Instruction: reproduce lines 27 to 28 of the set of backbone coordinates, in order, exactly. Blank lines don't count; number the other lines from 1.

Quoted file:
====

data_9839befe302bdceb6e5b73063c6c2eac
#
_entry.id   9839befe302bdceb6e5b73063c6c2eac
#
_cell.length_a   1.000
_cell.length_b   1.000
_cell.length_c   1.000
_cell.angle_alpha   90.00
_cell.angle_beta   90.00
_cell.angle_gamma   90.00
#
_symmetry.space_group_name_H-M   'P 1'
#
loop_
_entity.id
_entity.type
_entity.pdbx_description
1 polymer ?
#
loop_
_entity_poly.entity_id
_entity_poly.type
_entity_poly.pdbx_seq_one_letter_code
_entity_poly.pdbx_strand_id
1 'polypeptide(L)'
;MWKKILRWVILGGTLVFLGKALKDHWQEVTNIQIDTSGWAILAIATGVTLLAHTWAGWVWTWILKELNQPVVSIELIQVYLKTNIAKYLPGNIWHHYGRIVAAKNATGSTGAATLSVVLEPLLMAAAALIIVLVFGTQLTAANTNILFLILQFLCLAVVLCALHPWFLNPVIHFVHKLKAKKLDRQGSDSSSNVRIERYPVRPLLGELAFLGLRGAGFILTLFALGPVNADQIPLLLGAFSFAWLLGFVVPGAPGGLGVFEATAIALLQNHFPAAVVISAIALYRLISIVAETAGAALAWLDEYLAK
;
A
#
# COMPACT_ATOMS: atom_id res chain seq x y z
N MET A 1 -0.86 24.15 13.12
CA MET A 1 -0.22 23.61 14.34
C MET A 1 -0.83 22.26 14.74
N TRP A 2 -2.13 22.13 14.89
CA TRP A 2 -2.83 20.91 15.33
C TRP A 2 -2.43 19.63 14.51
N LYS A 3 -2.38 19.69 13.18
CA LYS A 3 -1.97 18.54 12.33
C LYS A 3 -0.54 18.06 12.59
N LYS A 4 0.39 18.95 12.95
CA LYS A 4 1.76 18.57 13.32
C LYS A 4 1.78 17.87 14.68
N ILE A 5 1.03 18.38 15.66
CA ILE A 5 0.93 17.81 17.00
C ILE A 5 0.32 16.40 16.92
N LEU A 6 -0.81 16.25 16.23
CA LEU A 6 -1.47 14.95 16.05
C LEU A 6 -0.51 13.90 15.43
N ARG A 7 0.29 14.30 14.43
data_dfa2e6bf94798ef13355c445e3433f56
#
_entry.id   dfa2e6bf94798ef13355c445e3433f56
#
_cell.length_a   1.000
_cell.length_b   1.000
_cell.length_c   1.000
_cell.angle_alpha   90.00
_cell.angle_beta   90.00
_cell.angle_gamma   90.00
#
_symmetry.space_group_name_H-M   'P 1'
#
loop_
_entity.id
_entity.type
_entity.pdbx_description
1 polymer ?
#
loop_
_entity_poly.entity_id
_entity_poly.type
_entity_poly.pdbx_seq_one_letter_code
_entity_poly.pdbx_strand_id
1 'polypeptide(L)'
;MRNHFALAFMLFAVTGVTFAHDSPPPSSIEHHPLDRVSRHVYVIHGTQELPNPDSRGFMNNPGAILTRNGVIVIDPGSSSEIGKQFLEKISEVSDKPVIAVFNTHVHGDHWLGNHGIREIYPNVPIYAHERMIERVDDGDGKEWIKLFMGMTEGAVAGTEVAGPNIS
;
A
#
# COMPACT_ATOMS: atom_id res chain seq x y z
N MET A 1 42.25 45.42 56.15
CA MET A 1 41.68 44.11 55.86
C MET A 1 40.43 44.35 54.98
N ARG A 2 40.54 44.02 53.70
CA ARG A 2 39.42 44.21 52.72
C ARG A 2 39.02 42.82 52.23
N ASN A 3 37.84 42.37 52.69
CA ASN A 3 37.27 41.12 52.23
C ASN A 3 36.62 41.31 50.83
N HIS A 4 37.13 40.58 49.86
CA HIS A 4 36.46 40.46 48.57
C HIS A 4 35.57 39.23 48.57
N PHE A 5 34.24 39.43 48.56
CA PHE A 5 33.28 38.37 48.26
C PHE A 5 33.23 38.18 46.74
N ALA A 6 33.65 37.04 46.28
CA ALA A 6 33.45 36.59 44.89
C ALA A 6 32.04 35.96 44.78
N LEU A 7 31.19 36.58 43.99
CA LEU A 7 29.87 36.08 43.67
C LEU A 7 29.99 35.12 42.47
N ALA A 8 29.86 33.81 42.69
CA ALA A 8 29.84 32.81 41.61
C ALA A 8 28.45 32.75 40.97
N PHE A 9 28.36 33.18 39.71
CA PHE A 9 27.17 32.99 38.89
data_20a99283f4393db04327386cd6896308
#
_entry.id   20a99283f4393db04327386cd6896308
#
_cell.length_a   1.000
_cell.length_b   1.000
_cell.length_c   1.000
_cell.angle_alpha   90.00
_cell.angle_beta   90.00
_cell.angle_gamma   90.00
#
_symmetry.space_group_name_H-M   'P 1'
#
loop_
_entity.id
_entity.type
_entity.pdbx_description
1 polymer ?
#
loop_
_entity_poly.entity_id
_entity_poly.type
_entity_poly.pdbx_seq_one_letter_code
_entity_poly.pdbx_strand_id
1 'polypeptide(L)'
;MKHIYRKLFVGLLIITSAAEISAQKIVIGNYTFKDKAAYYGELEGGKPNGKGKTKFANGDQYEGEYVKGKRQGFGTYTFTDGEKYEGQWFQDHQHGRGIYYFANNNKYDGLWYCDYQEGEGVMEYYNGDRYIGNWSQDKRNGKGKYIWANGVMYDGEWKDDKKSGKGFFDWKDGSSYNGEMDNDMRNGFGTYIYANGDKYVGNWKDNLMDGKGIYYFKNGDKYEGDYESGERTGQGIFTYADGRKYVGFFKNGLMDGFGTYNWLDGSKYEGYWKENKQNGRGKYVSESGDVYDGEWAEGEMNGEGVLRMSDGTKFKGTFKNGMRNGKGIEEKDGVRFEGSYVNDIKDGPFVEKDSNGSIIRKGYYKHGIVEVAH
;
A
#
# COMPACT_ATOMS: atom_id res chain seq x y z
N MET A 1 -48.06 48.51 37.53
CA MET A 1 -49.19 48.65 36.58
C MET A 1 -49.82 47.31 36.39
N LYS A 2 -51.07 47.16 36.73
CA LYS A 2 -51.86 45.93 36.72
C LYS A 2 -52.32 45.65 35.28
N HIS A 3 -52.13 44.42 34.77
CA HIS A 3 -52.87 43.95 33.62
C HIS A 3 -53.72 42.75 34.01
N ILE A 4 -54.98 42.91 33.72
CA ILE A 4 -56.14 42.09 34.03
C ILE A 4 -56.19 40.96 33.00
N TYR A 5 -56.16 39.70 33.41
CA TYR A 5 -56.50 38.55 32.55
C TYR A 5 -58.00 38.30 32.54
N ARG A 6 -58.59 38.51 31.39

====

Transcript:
;
A